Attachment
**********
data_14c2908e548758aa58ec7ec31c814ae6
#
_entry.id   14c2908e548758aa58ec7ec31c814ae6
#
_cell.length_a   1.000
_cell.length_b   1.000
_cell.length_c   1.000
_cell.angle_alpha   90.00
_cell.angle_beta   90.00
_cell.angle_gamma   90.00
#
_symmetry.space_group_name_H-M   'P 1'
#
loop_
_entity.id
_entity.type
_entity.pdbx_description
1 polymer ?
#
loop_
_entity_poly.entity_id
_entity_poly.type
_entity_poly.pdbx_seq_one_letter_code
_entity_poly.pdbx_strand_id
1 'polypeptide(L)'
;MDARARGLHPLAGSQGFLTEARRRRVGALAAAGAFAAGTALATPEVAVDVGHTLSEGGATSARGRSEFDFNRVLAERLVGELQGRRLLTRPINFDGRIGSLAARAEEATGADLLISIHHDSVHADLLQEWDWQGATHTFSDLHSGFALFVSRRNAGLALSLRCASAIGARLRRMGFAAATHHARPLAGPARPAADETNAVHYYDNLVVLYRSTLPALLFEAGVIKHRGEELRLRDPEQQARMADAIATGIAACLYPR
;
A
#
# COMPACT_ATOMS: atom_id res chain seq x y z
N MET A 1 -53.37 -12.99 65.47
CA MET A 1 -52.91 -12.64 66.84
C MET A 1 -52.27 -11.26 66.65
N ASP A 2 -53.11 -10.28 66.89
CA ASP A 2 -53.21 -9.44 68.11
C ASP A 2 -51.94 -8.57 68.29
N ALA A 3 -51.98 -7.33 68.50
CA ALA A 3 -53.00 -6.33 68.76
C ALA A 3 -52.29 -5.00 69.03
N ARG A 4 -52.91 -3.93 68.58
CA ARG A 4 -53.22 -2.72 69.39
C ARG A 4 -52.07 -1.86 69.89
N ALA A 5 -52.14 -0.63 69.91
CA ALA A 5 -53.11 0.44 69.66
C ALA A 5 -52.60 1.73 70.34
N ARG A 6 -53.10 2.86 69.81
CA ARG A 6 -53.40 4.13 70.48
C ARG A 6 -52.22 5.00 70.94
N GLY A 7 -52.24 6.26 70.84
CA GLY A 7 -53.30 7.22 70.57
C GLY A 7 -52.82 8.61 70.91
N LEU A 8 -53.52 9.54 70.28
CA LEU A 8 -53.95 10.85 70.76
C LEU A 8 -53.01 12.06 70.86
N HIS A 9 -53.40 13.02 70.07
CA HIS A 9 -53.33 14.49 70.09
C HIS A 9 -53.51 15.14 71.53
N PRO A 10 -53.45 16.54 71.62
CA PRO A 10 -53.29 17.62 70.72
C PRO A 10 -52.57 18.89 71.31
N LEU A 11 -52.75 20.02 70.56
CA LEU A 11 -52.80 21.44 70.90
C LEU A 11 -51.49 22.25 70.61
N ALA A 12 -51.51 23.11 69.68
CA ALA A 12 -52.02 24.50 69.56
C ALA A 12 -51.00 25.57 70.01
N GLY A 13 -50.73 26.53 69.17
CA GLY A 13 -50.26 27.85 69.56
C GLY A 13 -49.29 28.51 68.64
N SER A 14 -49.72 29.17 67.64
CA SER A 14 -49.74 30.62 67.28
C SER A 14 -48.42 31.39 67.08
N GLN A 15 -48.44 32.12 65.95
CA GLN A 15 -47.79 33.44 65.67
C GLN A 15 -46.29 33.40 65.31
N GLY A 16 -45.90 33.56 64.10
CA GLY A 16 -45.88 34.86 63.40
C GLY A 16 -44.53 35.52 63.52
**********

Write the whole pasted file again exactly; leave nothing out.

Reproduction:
data_14c2908e548758aa58ec7ec31c814ae6
#
_entry.id   14c2908e548758aa58ec7ec31c814ae6
#
_cell.length_a   1.000
_cell.length_b   1.000
_cell.length_c   1.000
_cell.angle_alpha   90.00
_cell.angle_beta   90.00
_cell.angle_gamma   90.00
#
_symmetry.space_group_name_H-M   'P 1'
#
loop_
_entity.id
_entity.type
_entity.pdbx_description
1 polymer ?
#
loop_
_entity_poly.entity_id
_entity_poly.type
_entity_poly.pdbx_seq_one_letter_code
_entity_poly.pdbx_strand_id
1 'polypeptide(L)'
;MDARARGLHPLAGSQGFLTEARRRRVGALAAAGAFAAGTALATPEVAVDVGHTLSEGGATSARGRSEFDFNRVLAERLVGELQGRRLLTRPINFDGRIGSLAARAEEATGADLLISIHHDSVHADLLQEWDWQGATHTFSDLHSGFALFVSRRNAGLALSLRCASAIGARLRRMGFAAATHHARPLAGPARPAADETNAVHYYDNLVVLYRSTLPALLFEAGVIKHRGEELRLRDPEQQARMADAIATGIAACLYPR
;
A
#
# COMPACT_ATOMS: atom_id res chain seq x y z
N MET A 1 -53.37 -12.99 65.47
CA MET A 1 -52.91 -12.64 66.84
C MET A 1 -52.27 -11.26 66.65
N ASP A 2 -53.11 -10.28 66.89
CA ASP A 2 -53.21 -9.44 68.11
C ASP A 2 -51.94 -8.57 68.29
N ALA A 3 -51.98 -7.33 68.50
CA ALA A 3 -53.00 -6.33 68.76
C ALA A 3 -52.29 -5.00 69.03
N ARG A 4 -52.91 -3.93 68.58
CA ARG A 4 -53.22 -2.72 69.39
C ARG A 4 -52.07 -1.86 69.89
N ALA A 5 -52.14 -0.63 69.91
CA ALA A 5 -53.11 0.44 69.66
C ALA A 5 -52.60 1.73 70.34
N ARG A 6 -53.10 2.86 69.81
CA ARG A 6 -53.40 4.13 70.48
C ARG A 6 -52.22 5.00 70.94
N GLY A 7 -52.24 6.26 70.84
CA GLY A 7 -53.30 7.22 70.57
C GLY A 7 -52.82 8.61 70.91
N LEU A 8 -53.52 9.54 70.28
CA LEU A 8 -53.95 10.85 70.76
C LEU A 8 -53.01 12.06 70.86
N HIS A 9 -53.40 13.02 70.07
CA HIS A 9 -53.33 14.49 70.09
C HIS A 9 -53.51 15.14 71.53
N PRO A 10 -53.45 16.54 71.62
CA PRO A 10 -53.29 17.62 70.72
C PRO A 10 -52.57 18.89 71.31
N LEU A 11 -52.75 20.02 70.56
CA LEU A 11 -52.80 21.44 70.90
C LEU A 11 -51.49 22.25 70.61
N ALA A 12 -51.51 23.11 69.68
CA ALA A 12 -52.02 24.50 69.56
C ALA A 12 -51.00 25.57 70.01
N GLY A 13 -50.73 26.53 69.17
CA GLY A 13 -50.26 27.85 69.56
C GLY A 13 -49.29 28.51 68.64
N SER A 14 -49.72 29.17 67.64
CA SER A 14 -49.74 30.62 67.28
C SER A 14 -48.42 31.39 67.08
N GLN A 15 -48.44 32.12 65.95
CA GLN A 15 -47.79 33.44 65.67
C GLN A 15 -46.29 33.40 65.31
N GLY A 16 -45.90 33.56 64.10
CA GLY A 16 -45.88 34.86 63.40
C GLY A 16 -44.53 35.52 63.52